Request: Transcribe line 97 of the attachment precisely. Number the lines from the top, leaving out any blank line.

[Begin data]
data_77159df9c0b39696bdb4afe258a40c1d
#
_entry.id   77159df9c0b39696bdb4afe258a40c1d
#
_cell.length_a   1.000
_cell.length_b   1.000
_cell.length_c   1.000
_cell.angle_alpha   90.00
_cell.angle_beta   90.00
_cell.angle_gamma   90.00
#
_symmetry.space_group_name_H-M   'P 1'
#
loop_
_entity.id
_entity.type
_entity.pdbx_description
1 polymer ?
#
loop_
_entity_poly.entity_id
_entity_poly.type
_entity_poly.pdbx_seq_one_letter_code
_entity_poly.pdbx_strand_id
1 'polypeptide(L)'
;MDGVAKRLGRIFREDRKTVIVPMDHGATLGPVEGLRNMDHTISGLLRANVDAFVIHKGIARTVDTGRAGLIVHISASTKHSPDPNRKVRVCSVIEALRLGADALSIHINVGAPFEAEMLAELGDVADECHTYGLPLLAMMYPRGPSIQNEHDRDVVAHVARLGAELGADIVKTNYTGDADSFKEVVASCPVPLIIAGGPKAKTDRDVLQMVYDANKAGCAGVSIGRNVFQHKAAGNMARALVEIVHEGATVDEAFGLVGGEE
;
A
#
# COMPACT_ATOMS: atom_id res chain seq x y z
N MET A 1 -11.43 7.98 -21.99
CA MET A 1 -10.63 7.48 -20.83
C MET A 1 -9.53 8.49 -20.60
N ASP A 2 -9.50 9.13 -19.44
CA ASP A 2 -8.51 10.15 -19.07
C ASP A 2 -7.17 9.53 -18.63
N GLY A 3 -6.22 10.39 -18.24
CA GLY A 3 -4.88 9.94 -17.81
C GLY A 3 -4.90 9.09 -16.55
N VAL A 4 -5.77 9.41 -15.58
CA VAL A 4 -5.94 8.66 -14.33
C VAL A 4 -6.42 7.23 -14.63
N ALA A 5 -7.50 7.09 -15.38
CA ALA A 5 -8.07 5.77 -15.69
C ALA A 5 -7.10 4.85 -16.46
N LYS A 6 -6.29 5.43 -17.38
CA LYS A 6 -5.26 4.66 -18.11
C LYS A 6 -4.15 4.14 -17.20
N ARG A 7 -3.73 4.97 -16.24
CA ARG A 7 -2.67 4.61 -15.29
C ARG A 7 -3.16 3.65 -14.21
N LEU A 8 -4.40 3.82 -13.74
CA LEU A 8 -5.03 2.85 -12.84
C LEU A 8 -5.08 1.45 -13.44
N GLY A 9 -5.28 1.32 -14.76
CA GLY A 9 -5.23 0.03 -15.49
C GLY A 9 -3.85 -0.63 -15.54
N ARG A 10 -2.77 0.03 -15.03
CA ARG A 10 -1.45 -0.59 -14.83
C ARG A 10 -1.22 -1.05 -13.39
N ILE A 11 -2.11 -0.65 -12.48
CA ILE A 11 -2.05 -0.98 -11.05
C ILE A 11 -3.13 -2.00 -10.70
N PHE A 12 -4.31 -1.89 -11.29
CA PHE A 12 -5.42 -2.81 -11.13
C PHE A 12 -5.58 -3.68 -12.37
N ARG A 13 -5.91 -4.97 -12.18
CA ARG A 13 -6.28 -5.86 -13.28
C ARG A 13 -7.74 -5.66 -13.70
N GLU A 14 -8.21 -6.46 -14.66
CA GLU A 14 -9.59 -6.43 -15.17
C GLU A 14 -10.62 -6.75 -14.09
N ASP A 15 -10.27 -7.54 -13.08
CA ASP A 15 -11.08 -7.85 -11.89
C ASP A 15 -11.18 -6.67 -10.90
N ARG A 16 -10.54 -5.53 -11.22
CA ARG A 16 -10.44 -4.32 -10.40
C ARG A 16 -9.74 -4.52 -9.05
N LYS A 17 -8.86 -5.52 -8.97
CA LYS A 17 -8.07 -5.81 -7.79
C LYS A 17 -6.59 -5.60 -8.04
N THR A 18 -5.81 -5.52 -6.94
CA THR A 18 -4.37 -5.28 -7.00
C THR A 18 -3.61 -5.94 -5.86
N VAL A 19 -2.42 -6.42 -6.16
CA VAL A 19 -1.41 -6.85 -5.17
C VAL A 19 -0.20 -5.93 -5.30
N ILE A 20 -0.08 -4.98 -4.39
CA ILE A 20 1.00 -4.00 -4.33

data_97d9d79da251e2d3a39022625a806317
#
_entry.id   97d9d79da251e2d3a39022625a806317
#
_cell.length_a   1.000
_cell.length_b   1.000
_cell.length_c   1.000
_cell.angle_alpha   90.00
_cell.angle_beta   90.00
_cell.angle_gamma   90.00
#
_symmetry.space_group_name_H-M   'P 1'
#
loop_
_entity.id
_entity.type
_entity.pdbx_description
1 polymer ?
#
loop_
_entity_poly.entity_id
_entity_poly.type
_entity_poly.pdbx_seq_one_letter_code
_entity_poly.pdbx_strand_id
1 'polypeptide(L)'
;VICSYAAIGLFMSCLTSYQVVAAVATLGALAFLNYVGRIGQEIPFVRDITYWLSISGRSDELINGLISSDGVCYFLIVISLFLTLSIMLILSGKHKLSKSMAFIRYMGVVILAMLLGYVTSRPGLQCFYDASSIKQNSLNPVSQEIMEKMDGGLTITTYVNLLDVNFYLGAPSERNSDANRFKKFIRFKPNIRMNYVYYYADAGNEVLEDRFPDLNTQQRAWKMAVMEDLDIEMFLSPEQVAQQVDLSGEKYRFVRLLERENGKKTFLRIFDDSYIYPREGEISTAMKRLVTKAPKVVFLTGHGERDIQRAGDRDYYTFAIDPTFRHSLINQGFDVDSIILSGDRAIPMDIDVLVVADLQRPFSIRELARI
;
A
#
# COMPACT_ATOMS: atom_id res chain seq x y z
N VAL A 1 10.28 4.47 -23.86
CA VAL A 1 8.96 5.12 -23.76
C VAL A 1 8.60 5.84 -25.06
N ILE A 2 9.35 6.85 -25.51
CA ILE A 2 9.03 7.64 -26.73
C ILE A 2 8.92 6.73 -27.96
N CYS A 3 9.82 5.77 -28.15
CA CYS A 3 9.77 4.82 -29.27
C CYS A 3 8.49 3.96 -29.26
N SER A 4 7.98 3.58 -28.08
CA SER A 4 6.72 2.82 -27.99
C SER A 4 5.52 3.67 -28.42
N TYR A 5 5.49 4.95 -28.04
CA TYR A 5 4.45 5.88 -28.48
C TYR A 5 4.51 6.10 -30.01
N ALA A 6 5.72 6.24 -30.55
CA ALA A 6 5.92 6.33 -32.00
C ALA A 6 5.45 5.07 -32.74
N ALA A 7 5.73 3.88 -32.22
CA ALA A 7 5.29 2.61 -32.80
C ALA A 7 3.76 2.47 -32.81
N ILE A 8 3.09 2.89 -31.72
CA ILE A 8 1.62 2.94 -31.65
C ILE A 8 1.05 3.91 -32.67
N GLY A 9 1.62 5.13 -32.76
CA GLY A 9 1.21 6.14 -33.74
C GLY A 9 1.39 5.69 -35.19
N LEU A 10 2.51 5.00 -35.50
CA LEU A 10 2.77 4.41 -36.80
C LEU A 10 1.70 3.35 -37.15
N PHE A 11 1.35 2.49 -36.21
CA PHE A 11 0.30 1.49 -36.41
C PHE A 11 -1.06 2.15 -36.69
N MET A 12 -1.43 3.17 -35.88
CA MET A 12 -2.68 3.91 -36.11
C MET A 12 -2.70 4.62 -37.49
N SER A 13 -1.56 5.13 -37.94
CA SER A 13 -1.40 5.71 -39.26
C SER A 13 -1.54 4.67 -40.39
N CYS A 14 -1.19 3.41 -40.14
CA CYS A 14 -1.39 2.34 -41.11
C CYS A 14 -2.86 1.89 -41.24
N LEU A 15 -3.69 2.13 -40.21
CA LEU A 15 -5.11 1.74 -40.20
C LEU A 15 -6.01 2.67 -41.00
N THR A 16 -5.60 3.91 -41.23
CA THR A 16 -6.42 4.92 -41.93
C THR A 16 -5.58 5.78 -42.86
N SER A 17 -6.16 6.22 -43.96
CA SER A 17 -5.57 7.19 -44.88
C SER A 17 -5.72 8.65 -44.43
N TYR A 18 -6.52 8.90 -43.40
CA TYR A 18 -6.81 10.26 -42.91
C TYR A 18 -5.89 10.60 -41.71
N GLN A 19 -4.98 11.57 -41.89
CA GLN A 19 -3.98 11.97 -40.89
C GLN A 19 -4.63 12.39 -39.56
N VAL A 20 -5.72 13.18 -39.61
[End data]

_cell.angle_alpha   90.00